Isle Royale National Park is the least visited national park in the lower 48 states, due to its remote location and difficulty to access. It’s the largest island on the largest freshwater lake in the world- Lake Superior. So now that you know what it is, we’ll show you how to take a day trip to Isle Royale National Park.
Cost: $75 per person for the boat
NP fee: $7 or free with an annual pass
The only way to take a day trip to Isle Royale (btw it’s pronounced ROY-al, forget the e at the end) is to leave from Grand Portage, MN. Technically the park is located in Michigan and you can access the park from Michigan, but the boat ride is much longer and it’s not possible to go just for the day. The only way to access the park is by boat or by seaplane. It’s recommended that you make reservations on the boat in advance. About 3 weeks prior to our desired departure, the date we wanted to go was already sold out, so definitely make sure to secure your spot as soon as you can. We took the Sea Hunter III which departed around 8am and arrived on the island by 10am at Windigo. On the way, we stopped at a tree that is estimated to be over 500 years old and a shipwreck. In fact, Lake Superior is riddled with shipwrecks and a few can be found within the parks waters.
What to do on the island
You only have about 3 hours to explore the island before the boat departs back to the mainland and if you’re not on the boat by departure time, they will leave you. This park is a backpackers dream and many people come to make the 45-mile trek from one side of the island to the other. If you’re able to stay even just one night, we think it would be worth it, because a measly 3 hours didn’t give us enough of a taste for what this park has to offer. We did check out the campsites and they were actually really cool. There are a few “primitive” spots, but a few had screened in little huts that you could just put your sleeping bag down on without needing a tent. We bet the stargazing would be absolutely unreal and you might even get lucky enough to see the Northern Lights!
As soon as you get off the boat, you do a little orientation where they explain about staying on the trail, not taking anything off the island, etc. We then headed up to the Visitors Center to get our national park stamp in our book and to find out what kind of hike we could squeeze in. The ranger suggested we do the Feldtman Lake trail which is an out and back trail that takes you along the lakeshore and then up to a peak that overlooks the island’s forests. The hike was pretty easy and the view from the top was very pretty. We took a seat and ate a sandwich before hiking back down to the visitor center.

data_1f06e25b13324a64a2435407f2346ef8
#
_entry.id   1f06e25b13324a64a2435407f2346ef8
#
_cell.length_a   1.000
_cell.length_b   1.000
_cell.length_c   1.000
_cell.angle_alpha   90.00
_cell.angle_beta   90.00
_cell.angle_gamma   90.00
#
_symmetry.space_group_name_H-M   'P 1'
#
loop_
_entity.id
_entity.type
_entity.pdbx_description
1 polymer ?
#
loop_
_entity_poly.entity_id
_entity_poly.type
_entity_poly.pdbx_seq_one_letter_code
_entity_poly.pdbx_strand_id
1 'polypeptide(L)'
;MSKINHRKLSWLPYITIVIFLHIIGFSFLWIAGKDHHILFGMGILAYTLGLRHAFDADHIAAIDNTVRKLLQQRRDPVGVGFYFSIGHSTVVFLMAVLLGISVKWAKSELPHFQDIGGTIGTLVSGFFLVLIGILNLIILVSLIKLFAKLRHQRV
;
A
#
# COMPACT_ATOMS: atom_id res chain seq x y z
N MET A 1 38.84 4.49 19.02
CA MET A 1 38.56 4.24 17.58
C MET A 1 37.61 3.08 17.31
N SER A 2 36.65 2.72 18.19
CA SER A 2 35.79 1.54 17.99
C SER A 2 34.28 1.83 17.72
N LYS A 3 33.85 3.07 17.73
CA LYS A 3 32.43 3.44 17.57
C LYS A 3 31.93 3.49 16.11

We were told that the best place to spot a moose is over by the campground, so we continued on to see if we could spot one. There are 1,500 moose that call the island home and it’s said to be one of the best places to spot them in the world. However, you still need a bit of luck to catch a glimpse of one and unfortunately, we weren’t that lucky- BUMMER! You can also spot foxes, red squirrels, and if you’re really lucky, a wolf. Wolves used to be prevalent on the island after crossing the lake during the winter when it’s frozen over. What was once a healthy wolf population, has now dwindled to only 2 surviving members of the pack. There have recently been talks of introducing wolves back to the island to help curb the moose population, so that will be interesting to see.
Before we knew it, we were back on the boat heading back to the mainland and arrived back at Grand Portage by 4PM.
Overall, the day trip was worth it to us because we were unable to stay overnight, but it’s definitely not a long enough time to get the full experience of the park. It’s a beautiful place and it’s no wonder it has the highest return rate of visitors than any other park in the US.